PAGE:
5 Things We Learned From Amazon’s 2018 Shareholder Letter

This year’s themes: small businesses, innovation, eBay and wages

In his annual letter, Bezos said he's proud of Amazon's culture of innovation. Getty
Headshot of Lisa Lacy

Like Mary Meeker’s annual internet trends report, Amazon CEO Jeff Bezos’ annual shareholder letter gets the industry all excited. Today, the internet behemoth’s 2018 shareholder letter is out.

Last year, Bezos disclosed the number of Prime members for the first time ever. And while there weren’t any comparable bombshells in 2018, it is perhaps notable as Bezos’ first-ever shareholder letter as a bachelor.

Here are our top five takeaways:

1. Amazon and small businesses are two peas in a pod.

In his letter, Bezos said the share of physical gross merchandise sales by independent third-party sellers on Amazon has grown from 3% in 1999 to 58% in 2018. He noted these third parties are mostly small- and medium-sized businesses, which have enjoyed sales with a compound annual growth rate of 52%, which bests Amazon’s own sales growth at 25%.

2. Amazon is better than eBay!

Bezos then openly took a shot at eBay and its paltry sales growth rate, which he said is just 20%.

“Why did independent sellers do so much better selling on Amazon than they did on eBay? And why were independent sellers able to grow so much faster than Amazon’s own highly organized first-party sales organization?” Bezos asked. “We helped independent sellers compete against our first-party business by investing in and offering them the very best-selling tools we could imagine and build.

That includes Fulfillment by Amazon and Prime.

“In combination, these two programs meaningfully improved the customer experience of buying from independent sellers,” he added.

3. Amazon gives consumers products they don’t even know they want.

Prime is a good example of one of the innovative offerings Amazon has come up with thanks to its corporate culture, which he said embraces experimentation.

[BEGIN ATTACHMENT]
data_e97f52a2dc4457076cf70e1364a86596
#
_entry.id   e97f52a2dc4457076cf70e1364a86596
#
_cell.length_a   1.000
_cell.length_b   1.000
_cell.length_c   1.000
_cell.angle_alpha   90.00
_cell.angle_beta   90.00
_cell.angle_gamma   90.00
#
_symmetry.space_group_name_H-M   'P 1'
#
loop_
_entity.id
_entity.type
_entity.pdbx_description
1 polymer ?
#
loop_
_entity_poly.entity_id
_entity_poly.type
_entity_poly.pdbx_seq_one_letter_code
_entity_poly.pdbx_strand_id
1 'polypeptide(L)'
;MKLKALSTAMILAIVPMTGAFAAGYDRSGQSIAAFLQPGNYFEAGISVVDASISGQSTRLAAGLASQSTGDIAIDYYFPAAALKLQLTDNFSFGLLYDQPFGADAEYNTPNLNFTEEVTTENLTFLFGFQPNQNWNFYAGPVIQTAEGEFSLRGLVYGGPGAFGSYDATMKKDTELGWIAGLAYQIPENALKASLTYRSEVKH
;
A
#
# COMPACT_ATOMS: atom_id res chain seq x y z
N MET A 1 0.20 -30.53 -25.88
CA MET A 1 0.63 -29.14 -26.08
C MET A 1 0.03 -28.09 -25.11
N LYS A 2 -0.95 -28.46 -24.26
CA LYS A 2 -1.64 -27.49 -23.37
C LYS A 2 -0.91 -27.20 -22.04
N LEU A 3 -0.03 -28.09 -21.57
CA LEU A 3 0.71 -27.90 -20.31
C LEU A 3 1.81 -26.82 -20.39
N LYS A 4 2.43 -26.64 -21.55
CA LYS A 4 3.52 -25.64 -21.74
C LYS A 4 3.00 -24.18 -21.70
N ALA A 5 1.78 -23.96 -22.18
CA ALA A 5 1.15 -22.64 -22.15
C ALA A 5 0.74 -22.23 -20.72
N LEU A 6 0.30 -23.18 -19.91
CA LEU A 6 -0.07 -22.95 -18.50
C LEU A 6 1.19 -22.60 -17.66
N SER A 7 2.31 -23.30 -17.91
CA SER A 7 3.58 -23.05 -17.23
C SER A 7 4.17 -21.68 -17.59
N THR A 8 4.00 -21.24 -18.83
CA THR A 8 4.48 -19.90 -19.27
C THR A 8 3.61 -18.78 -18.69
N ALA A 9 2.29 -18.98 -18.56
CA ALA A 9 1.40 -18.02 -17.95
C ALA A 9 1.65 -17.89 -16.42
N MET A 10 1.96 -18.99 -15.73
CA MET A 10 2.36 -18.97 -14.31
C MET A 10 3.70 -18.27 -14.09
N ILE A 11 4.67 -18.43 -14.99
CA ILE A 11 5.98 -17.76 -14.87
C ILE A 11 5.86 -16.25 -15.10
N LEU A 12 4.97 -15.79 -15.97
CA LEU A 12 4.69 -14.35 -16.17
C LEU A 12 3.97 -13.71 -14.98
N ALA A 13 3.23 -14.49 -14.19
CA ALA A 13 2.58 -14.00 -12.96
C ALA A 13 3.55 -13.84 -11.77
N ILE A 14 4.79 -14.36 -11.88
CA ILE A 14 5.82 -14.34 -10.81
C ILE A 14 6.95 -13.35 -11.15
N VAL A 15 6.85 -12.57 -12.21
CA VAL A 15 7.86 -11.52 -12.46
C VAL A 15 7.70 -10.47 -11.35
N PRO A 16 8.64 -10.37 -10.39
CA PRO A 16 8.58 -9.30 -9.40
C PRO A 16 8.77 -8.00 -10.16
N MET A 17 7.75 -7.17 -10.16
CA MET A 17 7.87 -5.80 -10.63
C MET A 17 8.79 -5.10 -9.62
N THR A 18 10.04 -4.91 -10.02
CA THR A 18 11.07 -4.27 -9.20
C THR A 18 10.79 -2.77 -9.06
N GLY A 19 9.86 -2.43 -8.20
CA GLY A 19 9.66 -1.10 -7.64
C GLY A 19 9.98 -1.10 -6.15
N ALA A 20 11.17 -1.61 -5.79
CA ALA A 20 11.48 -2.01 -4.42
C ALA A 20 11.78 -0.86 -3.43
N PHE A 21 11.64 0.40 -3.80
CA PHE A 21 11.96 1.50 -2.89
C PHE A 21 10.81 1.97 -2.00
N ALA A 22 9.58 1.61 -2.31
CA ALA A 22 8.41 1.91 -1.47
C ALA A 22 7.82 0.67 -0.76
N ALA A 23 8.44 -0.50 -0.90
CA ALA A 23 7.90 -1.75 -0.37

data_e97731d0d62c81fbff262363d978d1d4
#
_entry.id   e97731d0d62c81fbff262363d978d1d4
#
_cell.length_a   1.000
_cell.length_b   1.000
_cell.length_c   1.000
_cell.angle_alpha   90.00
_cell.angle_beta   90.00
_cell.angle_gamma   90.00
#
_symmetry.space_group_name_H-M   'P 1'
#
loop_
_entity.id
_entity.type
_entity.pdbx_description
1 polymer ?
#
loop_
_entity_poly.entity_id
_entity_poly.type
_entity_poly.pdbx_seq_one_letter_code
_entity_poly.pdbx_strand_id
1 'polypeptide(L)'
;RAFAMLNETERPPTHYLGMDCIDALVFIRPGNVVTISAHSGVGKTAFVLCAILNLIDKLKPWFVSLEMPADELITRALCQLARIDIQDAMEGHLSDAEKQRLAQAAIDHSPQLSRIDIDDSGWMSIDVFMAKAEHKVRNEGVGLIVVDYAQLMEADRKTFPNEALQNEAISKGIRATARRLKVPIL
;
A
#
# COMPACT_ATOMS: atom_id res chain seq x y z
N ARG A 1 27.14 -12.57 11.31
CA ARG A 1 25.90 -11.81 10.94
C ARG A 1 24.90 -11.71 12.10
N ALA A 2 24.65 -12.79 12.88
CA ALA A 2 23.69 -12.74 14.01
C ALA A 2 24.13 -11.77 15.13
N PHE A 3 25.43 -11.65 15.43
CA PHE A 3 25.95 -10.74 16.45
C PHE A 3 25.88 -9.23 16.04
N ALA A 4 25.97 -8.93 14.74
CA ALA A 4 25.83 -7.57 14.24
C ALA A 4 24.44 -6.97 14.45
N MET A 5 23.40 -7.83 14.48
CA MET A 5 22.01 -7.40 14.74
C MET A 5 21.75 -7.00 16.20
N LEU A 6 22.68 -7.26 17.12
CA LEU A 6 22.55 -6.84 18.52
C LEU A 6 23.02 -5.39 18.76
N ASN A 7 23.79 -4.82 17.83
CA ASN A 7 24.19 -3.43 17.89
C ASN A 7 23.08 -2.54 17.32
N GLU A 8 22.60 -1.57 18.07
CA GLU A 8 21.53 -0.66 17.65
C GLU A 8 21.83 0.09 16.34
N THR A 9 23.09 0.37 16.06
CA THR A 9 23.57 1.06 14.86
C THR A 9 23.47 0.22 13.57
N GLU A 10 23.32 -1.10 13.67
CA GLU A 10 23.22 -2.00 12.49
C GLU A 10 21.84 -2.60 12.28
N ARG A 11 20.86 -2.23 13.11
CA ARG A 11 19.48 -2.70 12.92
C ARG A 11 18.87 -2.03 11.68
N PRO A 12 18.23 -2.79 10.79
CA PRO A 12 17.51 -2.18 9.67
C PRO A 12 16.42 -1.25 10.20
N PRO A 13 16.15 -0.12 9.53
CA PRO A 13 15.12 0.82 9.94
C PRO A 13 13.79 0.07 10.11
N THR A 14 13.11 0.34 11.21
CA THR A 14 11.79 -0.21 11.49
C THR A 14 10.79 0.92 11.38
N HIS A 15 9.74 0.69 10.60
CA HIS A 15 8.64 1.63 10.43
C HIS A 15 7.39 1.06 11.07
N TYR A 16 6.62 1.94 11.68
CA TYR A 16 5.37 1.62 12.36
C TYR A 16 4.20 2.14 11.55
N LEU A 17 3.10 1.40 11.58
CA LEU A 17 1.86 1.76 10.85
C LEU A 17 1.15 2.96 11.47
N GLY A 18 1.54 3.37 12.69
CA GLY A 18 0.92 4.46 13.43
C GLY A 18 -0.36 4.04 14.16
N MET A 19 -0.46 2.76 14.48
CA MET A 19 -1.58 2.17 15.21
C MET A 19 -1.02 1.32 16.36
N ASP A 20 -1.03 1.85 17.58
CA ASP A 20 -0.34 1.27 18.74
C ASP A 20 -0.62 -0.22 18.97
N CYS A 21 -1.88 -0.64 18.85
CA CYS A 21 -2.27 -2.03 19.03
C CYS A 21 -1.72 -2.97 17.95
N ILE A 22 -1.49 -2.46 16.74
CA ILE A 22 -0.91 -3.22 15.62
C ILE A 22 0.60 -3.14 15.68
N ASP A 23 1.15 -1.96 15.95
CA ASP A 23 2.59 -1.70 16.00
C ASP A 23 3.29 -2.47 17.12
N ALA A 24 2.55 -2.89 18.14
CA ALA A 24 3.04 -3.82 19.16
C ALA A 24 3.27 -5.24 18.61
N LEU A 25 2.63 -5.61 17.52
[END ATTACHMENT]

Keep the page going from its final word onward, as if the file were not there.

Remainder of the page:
“It’s difficult for most people to fully appreciate today just how radical those two offerings were at the time we launched them,” Bezos wrote of Prime and Fulfillment. “We invested in both of these programs at significant financial risk and after much internal debate … We could not foresee with certainty what those programs would eventually look like, let alone whether they would succeed, but they were pushed forward with intuition and heart, and nourished with optimism.”

Its $30 billion Amazon Web Services (AWS) division is another example.

“No one asked for AWS. No one. Turns out the world was in fact ready and hungry for an offering like AWS but didn’t know it,” he added. “We had a hunch, followed our curiosity, took the necessary financial risks and began building—reworking, experimenting and iterating countless times as we proceeded.”

And, of course, its checkout-free retail experience, Amazon Go, and voice-enabled Echo devices and the voice assistant Alexa also prove Amazon is a pioneer in its own right.

“No customer was asking for Echo … Market research doesn’t help,” Bezos said. “If you had gone to a customer in 2013 and said, ‘Would you like a black, always-on cylinder in your kitchen about the size of a Pringles can that you can talk to and ask questions, that also turns on your lights and plays music?’ I guarantee you they’d have looked at you strangely and said, ‘No, thank you.’”

4. Amazon occasionally has multibillion-dollar failures.

Bezos said a company the size of Amazon requires experimentation that might occasionally result in multibillion-dollar losses. It’s just part of being a good corporate citizen, he added.

5. Bezos is challenging Amazon competitors to raise the minimum wage.

He noted Amazon raised its minimum wage to $15 an hour for more than 250,000 employees and 100,000 seasonal employees.

“We had always offered competitive wages. But we decided it was time to lead—to offer wages that went beyond competitive,” he said. Bezos then invited its “top retail competitors (you know who you are!)” to match Amazon’s minimum wage and employee benefits—or even “throw the gauntlet back at us” by raising their minimum wage to $16.

In response, Walmart’s evp of corporate affairs (and former George W. Bush spokesperson) Dan Bartlett did what we all do, which is use Twitter to throw haymakers at its competitor, tweeting:


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@lisalacy lisa.lacy@adweek.com Lisa Lacy is a senior writer at Adweek, where she focuses on retail and the growing reach of Amazon.
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